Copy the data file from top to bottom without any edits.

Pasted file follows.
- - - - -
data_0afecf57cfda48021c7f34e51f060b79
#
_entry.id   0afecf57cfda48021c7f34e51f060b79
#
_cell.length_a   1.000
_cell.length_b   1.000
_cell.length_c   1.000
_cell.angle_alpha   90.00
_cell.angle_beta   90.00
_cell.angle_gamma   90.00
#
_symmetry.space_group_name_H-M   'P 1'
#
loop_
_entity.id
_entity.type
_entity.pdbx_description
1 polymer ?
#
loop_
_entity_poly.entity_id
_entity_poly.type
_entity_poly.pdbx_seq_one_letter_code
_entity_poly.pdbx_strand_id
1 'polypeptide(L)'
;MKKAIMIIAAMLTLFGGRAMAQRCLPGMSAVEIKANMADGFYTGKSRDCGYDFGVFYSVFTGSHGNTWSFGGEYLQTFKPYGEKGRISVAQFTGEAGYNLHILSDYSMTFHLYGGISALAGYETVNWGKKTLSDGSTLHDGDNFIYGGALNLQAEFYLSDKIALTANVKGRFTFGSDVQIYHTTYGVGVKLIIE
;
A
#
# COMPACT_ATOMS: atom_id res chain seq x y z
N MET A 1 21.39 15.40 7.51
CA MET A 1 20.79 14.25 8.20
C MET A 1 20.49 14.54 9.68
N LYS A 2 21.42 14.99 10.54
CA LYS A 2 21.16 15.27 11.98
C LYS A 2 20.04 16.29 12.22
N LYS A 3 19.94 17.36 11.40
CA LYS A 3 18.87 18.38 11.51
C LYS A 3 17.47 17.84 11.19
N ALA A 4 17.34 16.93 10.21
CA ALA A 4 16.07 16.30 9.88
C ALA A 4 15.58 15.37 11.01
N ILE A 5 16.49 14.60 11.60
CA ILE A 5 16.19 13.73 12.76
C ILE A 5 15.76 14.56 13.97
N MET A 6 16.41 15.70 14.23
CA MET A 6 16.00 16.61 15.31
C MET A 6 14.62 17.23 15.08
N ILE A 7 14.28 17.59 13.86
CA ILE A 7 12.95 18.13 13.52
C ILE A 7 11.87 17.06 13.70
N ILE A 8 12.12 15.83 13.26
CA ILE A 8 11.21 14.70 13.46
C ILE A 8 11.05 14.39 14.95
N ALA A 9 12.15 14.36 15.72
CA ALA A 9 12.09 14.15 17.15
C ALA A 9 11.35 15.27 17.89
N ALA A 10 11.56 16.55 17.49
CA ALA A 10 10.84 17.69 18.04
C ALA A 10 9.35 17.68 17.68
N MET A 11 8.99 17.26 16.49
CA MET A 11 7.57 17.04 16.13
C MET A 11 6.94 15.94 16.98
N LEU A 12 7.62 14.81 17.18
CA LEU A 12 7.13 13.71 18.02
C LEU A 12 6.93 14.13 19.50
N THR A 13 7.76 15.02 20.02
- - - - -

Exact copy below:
data_0afecf57cfda48021c7f34e51f060b79
#
_entry.id   0afecf57cfda48021c7f34e51f060b79
#
_cell.length_a   1.000
_cell.length_b   1.000
_cell.length_c   1.000
_cell.angle_alpha   90.00
_cell.angle_beta   90.00
_cell.angle_gamma   90.00
#
_symmetry.space_group_name_H-M   'P 1'
#
loop_
_entity.id
_entity.type
_entity.pdbx_description
1 polymer ?
#
loop_
_entity_poly.entity_id
_entity_poly.type
_entity_poly.pdbx_seq_one_letter_code
_entity_poly.pdbx_strand_id
1 'polypeptide(L)'
;MKKAIMIIAAMLTLFGGRAMAQRCLPGMSAVEIKANMADGFYTGKSRDCGYDFGVFYSVFTGSHGNTWSFGGEYLQTFKPYGEKGRISVAQFTGEAGYNLHILSDYSMTFHLYGGISALAGYETVNWGKKTLSDGSTLHDGDNFIYGGALNLQAEFYLSDKIALTANVKGRFTFGSDVQIYHTTYGVGVKLIIE
;
A
#
# COMPACT_ATOMS: atom_id res chain seq x y z
N MET A 1 21.39 15.40 7.51
CA MET A 1 20.79 14.25 8.20
C MET A 1 20.49 14.54 9.68
N LYS A 2 21.42 14.99 10.54
CA LYS A 2 21.16 15.27 11.98
C LYS A 2 20.04 16.29 12.22
N LYS A 3 19.94 17.36 11.40
CA LYS A 3 18.87 18.38 11.51
C LYS A 3 17.47 17.84 11.19
N ALA A 4 17.34 16.93 10.21
CA ALA A 4 16.07 16.30 9.88
C ALA A 4 15.58 15.37 11.01
N ILE A 5 16.49 14.60 11.60
CA ILE A 5 16.19 13.73 12.76
C ILE A 5 15.76 14.56 13.97
N MET A 6 16.41 15.70 14.23
CA MET A 6 16.00 16.61 15.31
C MET A 6 14.62 17.23 15.08
N ILE A 7 14.28 17.59 13.86
CA ILE A 7 12.95 18.13 13.52
C ILE A 7 11.87 17.06 13.70
N ILE A 8 12.12 15.83 13.26
CA ILE A 8 11.21 14.70 13.46
C ILE A 8 11.05 14.39 14.95
N ALA A 9 12.15 14.36 15.72
CA ALA A 9 12.09 14.15 17.15
C ALA A 9 11.35 15.27 17.89
N ALA A 10 11.56 16.55 17.49
CA ALA A 10 10.84 17.69 18.04
C ALA A 10 9.35 17.68 17.68
N MET A 11 8.99 17.26 16.49
CA MET A 11 7.57 17.04 16.13
C MET A 11 6.94 15.94 16.98
N LEU A 12 7.62 14.81 17.18
CA LEU A 12 7.13 13.71 18.02
C LEU A 12 6.93 14.13 19.50
N THR A 13 7.76 15.02 20.02